Opinion | Black farmers can finally get the help they deserve
On January 27, the USDA ad an immediate moratorium on debt collection and foreclosure for the more than 12,000 farmers who are behind in payments to two programs administered by the USDA’s Agricultural Services Agency – of which about a quarter are black or, to use the term recognized by the federal government, otherwise “socially disadvantaged.”
Soon after, Senator Raphael Warnock, Democrat of Georgia, introduced (with Mr. Booker, Ben Ray Luján from New Mexico and Debbie Stabenow from Michigan) the Farmer of Color Emergency Relief Act, which provides direct relief payments to help socially disadvantaged farmers pay off their debts . With the active support of the USDA, Mr. Warnock’s bill and certain provisions of Mr. Booker were then incorporated in the Covid Relief Bill.
So this bill now includes $ 4 billion for direct relief payments that will help farmers of color recover from the pandemic and pay off their USDA farm loan debts and related taxes, as well as a billion dollars to be used in part to address long-standing inequality in access to USDA Programs.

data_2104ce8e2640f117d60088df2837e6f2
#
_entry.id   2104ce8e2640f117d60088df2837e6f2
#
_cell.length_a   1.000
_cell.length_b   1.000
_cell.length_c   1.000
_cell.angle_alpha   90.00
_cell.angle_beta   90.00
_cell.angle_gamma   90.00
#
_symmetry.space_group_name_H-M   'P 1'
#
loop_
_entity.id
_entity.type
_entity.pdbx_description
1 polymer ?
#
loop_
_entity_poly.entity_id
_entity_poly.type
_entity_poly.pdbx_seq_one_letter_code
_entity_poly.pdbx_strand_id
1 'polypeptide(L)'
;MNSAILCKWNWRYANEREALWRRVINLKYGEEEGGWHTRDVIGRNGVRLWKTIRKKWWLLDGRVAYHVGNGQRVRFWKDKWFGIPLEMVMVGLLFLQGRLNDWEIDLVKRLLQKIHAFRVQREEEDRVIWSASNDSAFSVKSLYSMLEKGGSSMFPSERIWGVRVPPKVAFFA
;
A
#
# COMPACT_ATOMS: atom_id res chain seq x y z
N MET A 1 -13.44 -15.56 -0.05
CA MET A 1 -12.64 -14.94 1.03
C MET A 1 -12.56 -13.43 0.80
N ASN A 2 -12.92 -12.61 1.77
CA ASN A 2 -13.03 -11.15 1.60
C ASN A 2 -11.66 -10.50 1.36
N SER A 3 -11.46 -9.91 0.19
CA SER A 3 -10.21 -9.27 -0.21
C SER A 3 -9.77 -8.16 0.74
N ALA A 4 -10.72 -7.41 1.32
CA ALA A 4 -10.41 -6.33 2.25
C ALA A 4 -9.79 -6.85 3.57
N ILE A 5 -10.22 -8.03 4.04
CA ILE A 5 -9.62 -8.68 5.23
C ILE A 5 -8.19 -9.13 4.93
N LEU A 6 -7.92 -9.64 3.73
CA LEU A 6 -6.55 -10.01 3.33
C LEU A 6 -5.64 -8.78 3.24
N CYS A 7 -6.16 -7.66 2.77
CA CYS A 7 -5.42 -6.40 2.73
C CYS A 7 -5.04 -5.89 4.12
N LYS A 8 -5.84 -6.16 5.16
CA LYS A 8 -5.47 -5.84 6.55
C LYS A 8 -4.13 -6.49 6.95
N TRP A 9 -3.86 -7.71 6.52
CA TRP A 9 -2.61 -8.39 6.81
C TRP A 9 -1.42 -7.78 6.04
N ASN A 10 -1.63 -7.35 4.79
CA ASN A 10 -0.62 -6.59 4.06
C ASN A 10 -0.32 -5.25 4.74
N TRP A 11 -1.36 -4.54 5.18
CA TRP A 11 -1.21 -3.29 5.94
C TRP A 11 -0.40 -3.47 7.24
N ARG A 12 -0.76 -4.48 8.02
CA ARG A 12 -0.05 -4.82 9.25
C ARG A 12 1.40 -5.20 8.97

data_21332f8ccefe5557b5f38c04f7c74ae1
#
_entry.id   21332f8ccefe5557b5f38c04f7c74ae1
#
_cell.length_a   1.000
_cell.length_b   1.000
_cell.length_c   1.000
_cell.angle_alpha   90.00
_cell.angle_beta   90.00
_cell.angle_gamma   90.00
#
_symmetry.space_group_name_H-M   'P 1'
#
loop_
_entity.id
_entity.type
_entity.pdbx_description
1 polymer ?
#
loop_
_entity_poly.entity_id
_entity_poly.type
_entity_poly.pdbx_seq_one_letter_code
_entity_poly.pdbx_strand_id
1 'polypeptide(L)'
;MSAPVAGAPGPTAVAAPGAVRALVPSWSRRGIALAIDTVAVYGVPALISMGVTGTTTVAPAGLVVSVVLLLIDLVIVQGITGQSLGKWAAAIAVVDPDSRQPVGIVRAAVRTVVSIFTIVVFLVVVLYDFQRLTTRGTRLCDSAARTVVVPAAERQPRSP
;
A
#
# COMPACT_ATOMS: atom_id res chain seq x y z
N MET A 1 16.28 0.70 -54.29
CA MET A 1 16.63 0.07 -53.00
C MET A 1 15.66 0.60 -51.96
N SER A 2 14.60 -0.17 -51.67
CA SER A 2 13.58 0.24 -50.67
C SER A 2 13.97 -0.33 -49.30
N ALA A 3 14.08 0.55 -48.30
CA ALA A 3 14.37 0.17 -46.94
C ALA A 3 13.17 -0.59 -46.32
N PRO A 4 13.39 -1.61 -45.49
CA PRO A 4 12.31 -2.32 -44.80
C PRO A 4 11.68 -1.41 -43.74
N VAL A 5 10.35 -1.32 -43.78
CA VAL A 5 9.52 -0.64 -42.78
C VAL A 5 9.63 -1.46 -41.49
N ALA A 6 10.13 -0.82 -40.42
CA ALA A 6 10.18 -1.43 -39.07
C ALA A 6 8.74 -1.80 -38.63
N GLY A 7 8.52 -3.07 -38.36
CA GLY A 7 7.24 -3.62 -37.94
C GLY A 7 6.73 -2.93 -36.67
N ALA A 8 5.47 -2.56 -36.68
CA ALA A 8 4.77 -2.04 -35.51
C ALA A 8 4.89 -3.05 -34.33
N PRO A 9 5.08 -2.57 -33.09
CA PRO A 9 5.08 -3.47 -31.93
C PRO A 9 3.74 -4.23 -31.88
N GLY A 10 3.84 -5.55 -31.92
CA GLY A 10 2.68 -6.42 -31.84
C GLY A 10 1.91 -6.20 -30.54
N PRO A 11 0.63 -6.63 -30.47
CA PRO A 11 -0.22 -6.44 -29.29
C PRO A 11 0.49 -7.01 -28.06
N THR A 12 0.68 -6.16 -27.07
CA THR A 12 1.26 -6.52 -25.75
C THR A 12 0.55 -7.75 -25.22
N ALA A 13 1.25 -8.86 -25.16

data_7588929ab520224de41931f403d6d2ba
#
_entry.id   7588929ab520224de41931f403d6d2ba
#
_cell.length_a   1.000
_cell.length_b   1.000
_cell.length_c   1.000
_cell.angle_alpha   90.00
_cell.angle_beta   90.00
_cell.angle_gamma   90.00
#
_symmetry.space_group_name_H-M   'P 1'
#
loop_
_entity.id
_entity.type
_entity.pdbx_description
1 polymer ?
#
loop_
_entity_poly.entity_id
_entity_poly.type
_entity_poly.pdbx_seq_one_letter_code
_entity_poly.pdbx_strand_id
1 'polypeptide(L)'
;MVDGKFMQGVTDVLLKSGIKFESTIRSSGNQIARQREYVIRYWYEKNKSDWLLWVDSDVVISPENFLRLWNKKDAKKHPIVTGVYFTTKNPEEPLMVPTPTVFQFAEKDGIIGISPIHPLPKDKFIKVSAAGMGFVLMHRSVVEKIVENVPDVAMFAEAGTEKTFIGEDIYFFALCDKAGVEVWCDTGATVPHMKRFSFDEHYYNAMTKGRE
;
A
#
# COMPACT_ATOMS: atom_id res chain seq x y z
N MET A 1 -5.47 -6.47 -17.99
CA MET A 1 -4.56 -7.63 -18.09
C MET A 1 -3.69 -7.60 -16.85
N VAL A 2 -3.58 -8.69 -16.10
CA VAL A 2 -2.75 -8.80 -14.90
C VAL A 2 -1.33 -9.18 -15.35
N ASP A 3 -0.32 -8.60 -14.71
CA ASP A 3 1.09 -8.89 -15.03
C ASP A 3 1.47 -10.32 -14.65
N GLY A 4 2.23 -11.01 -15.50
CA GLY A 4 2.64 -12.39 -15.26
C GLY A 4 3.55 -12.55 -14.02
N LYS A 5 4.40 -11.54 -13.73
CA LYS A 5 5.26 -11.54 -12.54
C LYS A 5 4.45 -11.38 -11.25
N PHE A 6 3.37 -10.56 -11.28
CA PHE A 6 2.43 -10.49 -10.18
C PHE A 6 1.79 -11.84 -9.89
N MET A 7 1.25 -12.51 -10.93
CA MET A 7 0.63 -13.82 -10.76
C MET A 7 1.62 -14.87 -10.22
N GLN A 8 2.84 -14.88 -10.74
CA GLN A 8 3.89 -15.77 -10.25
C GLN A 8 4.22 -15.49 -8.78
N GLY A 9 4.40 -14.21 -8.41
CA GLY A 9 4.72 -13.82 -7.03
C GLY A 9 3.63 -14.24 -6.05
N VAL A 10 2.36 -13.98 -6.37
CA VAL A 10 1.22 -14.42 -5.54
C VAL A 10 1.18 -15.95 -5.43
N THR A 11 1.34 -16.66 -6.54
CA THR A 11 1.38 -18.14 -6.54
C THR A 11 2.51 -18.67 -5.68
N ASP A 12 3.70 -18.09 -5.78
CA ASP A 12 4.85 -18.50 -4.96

This help to indebted black farmers is a big step forward, but it is hardly enough – and Mr. Booker and others recognize it. It’s time to focus on the future as well, especially what black farmers need to stay and thrive on the land, and how to establish new farmers.
A larger land grant program may soon pass in Congress as an attempt to create a new generation of black farmers. Imagine, for example, that the federal government could buy land from farmers who cash in for their retirement so that instead of being absorbed by existing large landowners, the land could be redistributed to smaller or entry-level farmers of color. , within the framework of easements which impose sustainable practices. (An example of how this might work is the Northeast Farmers of Color Land Trust.)
Note that the new proposals in the Pandemic Relief Bill would serve to integrate black farmers into an agricultural system that exists at the expense of the original inhabitants of the land. And it’s important to look at where the “new” lands come from and how we begin to make amends to Indigenous peoples, a problem those in power today would probably prefer to avoid.